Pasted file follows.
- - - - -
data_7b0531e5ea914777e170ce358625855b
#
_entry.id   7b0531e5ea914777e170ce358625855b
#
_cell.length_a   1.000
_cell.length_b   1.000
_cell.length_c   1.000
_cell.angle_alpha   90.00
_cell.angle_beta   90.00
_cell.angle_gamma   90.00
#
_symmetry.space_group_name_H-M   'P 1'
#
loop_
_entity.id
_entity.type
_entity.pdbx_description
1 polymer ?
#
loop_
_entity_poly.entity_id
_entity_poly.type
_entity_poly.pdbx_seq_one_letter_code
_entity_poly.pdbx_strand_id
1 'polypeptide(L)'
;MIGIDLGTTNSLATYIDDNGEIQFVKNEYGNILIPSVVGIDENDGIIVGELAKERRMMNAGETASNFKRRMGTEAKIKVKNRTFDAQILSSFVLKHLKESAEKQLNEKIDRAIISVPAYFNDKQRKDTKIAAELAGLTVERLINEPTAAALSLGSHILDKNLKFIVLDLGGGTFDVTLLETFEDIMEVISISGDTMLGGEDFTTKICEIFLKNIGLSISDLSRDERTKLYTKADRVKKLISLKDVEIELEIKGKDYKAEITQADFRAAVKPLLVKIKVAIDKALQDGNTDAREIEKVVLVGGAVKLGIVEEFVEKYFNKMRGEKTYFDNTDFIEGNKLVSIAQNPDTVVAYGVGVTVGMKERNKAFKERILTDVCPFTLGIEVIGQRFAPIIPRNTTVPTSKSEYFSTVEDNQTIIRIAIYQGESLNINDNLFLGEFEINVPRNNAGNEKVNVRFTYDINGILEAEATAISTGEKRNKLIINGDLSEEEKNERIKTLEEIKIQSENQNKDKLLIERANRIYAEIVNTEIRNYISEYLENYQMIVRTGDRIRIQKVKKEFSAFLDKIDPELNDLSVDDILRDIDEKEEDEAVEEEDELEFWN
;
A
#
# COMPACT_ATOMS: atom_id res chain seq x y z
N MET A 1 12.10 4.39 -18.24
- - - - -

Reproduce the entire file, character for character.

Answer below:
data_7b0531e5ea914777e170ce358625855b
#
_entry.id   7b0531e5ea914777e170ce358625855b
#
_cell.length_a   1.000
_cell.length_b   1.000
_cell.length_c   1.000
_cell.angle_alpha   90.00
_cell.angle_beta   90.00
_cell.angle_gamma   90.00
#
_symmetry.space_group_name_H-M   'P 1'
#
loop_
_entity.id
_entity.type
_entity.pdbx_description
1 polymer ?
#
loop_
_entity_poly.entity_id
_entity_poly.type
_entity_poly.pdbx_seq_one_letter_code
_entity_poly.pdbx_strand_id
1 'polypeptide(L)'
;MIGIDLGTTNSLATYIDDNGEIQFVKNEYGNILIPSVVGIDENDGIIVGELAKERRMMNAGETASNFKRRMGTEAKIKVKNRTFDAQILSSFVLKHLKESAEKQLNEKIDRAIISVPAYFNDKQRKDTKIAAELAGLTVERLINEPTAAALSLGSHILDKNLKFIVLDLGGGTFDVTLLETFEDIMEVISISGDTMLGGEDFTTKICEIFLKNIGLSISDLSRDERTKLYTKADRVKKLISLKDVEIELEIKGKDYKAEITQADFRAAVKPLLVKIKVAIDKALQDGNTDAREIEKVVLVGGAVKLGIVEEFVEKYFNKMRGEKTYFDNTDFIEGNKLVSIAQNPDTVVAYGVGVTVGMKERNKAFKERILTDVCPFTLGIEVIGQRFAPIIPRNTTVPTSKSEYFSTVEDNQTIIRIAIYQGESLNINDNLFLGEFEINVPRNNAGNEKVNVRFTYDINGILEAEATAISTGEKRNKLIINGDLSEEEKNERIKTLEEIKIQSENQNKDKLLIERANRIYAEIVNTEIRNYISEYLENYQMIVRTGDRIRIQKVKKEFSAFLDKIDPELNDLSVDDILRDIDEKEEDEAVEEEDELEFWN
;
A
#
# COMPACT_ATOMS: atom_id res chain seq x y z
N MET A 1 12.10 4.39 -18.24